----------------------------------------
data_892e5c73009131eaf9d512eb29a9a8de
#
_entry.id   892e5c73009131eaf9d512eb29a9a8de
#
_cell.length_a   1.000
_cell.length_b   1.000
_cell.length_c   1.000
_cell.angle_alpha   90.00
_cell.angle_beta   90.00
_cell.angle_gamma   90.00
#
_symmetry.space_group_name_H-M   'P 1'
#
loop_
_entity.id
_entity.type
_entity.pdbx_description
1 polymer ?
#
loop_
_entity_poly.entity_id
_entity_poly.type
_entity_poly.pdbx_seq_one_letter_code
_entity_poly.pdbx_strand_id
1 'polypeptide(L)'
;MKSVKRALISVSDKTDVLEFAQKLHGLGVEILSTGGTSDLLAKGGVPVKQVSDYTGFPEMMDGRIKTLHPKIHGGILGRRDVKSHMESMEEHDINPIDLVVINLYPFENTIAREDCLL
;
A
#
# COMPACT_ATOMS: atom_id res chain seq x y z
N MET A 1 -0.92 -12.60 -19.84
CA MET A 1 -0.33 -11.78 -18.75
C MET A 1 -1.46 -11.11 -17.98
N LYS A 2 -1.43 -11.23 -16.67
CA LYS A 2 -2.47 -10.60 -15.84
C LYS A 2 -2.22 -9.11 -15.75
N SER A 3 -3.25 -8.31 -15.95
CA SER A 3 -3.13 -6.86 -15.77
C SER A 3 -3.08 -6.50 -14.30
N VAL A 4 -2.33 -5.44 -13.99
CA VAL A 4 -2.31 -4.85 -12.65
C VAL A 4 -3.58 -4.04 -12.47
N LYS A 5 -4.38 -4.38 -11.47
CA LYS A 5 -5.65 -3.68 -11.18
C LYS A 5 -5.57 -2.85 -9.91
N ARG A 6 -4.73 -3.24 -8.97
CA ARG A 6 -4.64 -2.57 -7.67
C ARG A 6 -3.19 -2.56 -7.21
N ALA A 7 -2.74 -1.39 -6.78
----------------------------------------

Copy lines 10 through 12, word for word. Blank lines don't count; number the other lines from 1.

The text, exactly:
_cell.angle_gamma   90.00
#
_symmetry.space_group_name_H-M   'P 1'